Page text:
Meyer Captial Group
Lead Financial Planner and Portfolio Manager
Patricia is in the business of helping people and representing what’s in their best financial interest. She is an objective fee-only financial planner and asset manager that has spent over twenty-five years working in the finance, including twelve years as the President of her own financial services company. Now working for an independent RIA (Registered Investment Advisor), she is an unbiased professional who takes on fiduciary responsibility with all of her client interactions. She specializes with those in life changing situations who don’t have the time, interest or personal experience to manage their own circumstances. She guides clients’ through a holistic planning process that creates a personal net wealth statement and navigates major life events, such as the loss of a loved one through death or divorce, paying down debt, planning for college or planning for a wedding and retirement.
Since most financial advisors are just a deviation of a salesperson in a nice suit that has a process of selling you high priced insurance and investment products, it’s important to recognize that Patricia, nor Meyer Capital Group, sells any investment or insurance based products. She only get paid by you, not various outside third-parties. As a result, the guidance she provides is not compromised by conflicts of interest that ordinary plague most relationships.
Patricia has been a NAPFA ( National Association of Personal Financial Advisors ) member for ten years. She holds a Masters of Business Administration from Drexel University, and a Bachelor of Business Administration from Temple University. She received her Certified Financial Planner™ certification in 1996 from the Certified Financial Planner Board of Standards, Inc. and she holds her FINRA Series 7 and 63 licenses. Patricia also earned the Accredited Investment Fiduciary® designation from Fiduciary360. Fi360 promotes a culture of fiduciary responsibility and improves the decision making processes of investment fiduciaries.
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MBA, Drexel University
BBA, Temple University
Assets Under Management:
Past performance may not be indicative of future results. Different types of investments involve varying degrees of risk. Therefore, it should not be assumed that future performance of any specific investment or investment strategy (including the investments and/or investment strategies recommended and/or undertaken by Meyer Capital Group) will be profitable. Please remember that it remains your responsibility to advise Meyer Capital Group, in writing, if there are any changes in your personal/financial situation or investment objectives for the purpose of reviewing/evaluating/revising our previous recommendations and/or services, if you would like to impose, add, or to modify any reasonable restrictions to our investment advisory services. A copy of our current written disclosure statement discussing our advisory services and fees continues to remain available for your review upon request. Please Note: Rankings and/or recognition by unaffiliated rating services and/or publications should not be construed by a client or prospective client as a guarantee that he/she will experience a certain level of results if Meyer Capital Group is engaged, or continues to be engaged, to provide investment advisory services, nor should it be construed as a current or past endorsement of Meyer Capital Group by any of its clients. Rankings published by magazines, and others, generally base their selections exclusively on information prepared and/or submitted by the recognized adviser.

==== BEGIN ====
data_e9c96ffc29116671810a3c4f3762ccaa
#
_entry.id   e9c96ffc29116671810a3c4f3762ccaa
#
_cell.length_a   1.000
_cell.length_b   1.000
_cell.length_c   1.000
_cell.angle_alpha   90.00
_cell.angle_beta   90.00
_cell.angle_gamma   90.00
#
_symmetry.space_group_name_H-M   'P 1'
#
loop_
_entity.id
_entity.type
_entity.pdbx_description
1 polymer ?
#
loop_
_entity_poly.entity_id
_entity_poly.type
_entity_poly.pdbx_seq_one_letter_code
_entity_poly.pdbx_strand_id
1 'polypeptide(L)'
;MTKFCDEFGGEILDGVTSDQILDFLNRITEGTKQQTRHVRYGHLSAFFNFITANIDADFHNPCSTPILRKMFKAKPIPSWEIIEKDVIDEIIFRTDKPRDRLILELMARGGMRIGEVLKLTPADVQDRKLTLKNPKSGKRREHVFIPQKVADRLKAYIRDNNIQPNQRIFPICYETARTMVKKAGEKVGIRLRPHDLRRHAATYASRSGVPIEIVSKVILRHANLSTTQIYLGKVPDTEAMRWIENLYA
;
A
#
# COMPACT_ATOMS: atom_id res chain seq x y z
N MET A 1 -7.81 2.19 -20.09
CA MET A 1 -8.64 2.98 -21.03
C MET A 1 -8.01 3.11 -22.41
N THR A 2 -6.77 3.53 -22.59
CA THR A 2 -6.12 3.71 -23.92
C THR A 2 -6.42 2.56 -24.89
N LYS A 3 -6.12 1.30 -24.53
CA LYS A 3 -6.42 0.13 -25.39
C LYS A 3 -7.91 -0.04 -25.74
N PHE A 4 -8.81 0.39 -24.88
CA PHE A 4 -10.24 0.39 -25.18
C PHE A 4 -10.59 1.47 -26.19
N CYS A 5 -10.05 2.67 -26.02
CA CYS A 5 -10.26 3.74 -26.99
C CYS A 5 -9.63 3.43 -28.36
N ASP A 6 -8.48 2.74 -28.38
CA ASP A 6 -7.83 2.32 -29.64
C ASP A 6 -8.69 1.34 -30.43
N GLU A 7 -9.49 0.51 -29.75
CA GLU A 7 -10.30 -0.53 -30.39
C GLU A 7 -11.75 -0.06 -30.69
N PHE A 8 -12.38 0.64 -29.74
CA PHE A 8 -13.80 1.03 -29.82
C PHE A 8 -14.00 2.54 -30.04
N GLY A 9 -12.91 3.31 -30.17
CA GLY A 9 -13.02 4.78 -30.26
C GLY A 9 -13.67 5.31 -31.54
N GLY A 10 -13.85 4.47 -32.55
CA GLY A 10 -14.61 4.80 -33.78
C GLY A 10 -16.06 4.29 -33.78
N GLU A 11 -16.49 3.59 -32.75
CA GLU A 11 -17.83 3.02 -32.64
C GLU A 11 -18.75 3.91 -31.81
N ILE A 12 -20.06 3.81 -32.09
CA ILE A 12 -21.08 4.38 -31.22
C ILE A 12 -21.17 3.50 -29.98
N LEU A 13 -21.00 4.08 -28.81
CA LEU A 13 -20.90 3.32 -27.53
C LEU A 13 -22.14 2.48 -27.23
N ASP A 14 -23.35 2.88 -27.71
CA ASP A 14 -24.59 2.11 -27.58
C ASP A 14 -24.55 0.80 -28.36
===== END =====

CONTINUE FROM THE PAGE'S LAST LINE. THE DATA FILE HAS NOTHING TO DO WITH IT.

Donald L. Kingett and Thomas C. Meyer - Financial Planning
Yes. You might have tax consequences if the product is held in a taxable account, even if you did not sell any of your shares. It’s up to you to report mutual fund transactions on your tax return, as well as pay the appropriate taxes whether the distributions were paid out in cash or reinvested to buy additional shares.
When a mutual fund company passes earnings and other payouts to shareholders, it’s known as a distribution. Distributions from mutual funds occur for several different reasons and are subject to differing tax rates. The major distribution for most funds comes at the end of each year, when net amounts are calculated—capital gains and other earnings minus the expenses of the funds. You should note that these distributions apply to all shareholders for the entire year equally, so if you buy an active fund in December on the day before the distributions are made you are still subject to the same tax ramifications as the person who owned it on Jan 1st.